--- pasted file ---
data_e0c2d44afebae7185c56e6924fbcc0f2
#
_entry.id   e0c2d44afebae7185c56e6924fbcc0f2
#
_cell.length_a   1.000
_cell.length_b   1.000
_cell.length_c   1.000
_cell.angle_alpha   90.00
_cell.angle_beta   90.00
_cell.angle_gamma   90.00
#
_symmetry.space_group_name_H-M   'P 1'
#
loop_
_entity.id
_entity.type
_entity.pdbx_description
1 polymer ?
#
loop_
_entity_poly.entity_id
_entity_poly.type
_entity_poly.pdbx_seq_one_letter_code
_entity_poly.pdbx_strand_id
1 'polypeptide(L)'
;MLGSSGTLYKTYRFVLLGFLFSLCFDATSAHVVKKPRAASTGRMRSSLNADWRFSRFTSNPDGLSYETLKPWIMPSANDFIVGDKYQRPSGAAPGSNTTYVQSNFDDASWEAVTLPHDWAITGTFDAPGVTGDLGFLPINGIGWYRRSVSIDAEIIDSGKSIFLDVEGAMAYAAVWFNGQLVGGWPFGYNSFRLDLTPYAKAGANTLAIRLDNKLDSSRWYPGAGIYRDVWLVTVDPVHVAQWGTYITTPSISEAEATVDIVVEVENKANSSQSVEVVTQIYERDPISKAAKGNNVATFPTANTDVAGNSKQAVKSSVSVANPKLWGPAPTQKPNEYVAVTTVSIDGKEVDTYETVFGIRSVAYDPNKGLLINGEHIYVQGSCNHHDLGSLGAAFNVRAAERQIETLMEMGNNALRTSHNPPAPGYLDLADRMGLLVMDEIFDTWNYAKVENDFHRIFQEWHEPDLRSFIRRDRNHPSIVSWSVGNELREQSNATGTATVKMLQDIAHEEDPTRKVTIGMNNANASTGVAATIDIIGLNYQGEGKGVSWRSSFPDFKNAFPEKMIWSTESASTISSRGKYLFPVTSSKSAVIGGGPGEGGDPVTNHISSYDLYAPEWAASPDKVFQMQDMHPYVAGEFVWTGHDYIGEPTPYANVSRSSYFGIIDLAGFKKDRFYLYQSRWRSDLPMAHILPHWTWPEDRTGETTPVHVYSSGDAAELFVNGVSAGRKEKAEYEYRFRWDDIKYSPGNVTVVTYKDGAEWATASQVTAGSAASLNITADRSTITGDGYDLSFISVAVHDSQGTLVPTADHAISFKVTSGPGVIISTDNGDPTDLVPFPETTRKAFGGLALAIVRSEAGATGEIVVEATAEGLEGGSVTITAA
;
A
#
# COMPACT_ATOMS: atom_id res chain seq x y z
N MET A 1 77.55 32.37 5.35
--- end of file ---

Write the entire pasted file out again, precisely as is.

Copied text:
data_e0c2d44afebae7185c56e6924fbcc0f2
#
_entry.id   e0c2d44afebae7185c56e6924fbcc0f2
#
_cell.length_a   1.000
_cell.length_b   1.000
_cell.length_c   1.000
_cell.angle_alpha   90.00
_cell.angle_beta   90.00
_cell.angle_gamma   90.00
#
_symmetry.space_group_name_H-M   'P 1'
#
loop_
_entity.id
_entity.type
_entity.pdbx_description
1 polymer ?
#
loop_
_entity_poly.entity_id
_entity_poly.type
_entity_poly.pdbx_seq_one_letter_code
_entity_poly.pdbx_strand_id
1 'polypeptide(L)'
;MLGSSGTLYKTYRFVLLGFLFSLCFDATSAHVVKKPRAASTGRMRSSLNADWRFSRFTSNPDGLSYETLKPWIMPSANDFIVGDKYQRPSGAAPGSNTTYVQSNFDDASWEAVTLPHDWAITGTFDAPGVTGDLGFLPINGIGWYRRSVSIDAEIIDSGKSIFLDVEGAMAYAAVWFNGQLVGGWPFGYNSFRLDLTPYAKAGANTLAIRLDNKLDSSRWYPGAGIYRDVWLVTVDPVHVAQWGTYITTPSISEAEATVDIVVEVENKANSSQSVEVVTQIYERDPISKAAKGNNVATFPTANTDVAGNSKQAVKSSVSVANPKLWGPAPTQKPNEYVAVTTVSIDGKEVDTYETVFGIRSVAYDPNKGLLINGEHIYVQGSCNHHDLGSLGAAFNVRAAERQIETLMEMGNNALRTSHNPPAPGYLDLADRMGLLVMDEIFDTWNYAKVENDFHRIFQEWHEPDLRSFIRRDRNHPSIVSWSVGNELREQSNATGTATVKMLQDIAHEEDPTRKVTIGMNNANASTGVAATIDIIGLNYQGEGKGVSWRSSFPDFKNAFPEKMIWSTESASTISSRGKYLFPVTSSKSAVIGGGPGEGGDPVTNHISSYDLYAPEWAASPDKVFQMQDMHPYVAGEFVWTGHDYIGEPTPYANVSRSSYFGIIDLAGFKKDRFYLYQSRWRSDLPMAHILPHWTWPEDRTGETTPVHVYSSGDAAELFVNGVSAGRKEKAEYEYRFRWDDIKYSPGNVTVVTYKDGAEWATASQVTAGSAASLNITADRSTITGDGYDLSFISVAVHDSQGTLVPTADHAISFKVTSGPGVIISTDNGDPTDLVPFPETTRKAFGGLALAIVRSEAGATGEIVVEATAEGLEGGSVTITAA
;
A
#
# COMPACT_ATOMS: atom_id res chain seq x y z
N MET A 1 77.55 32.37 5.35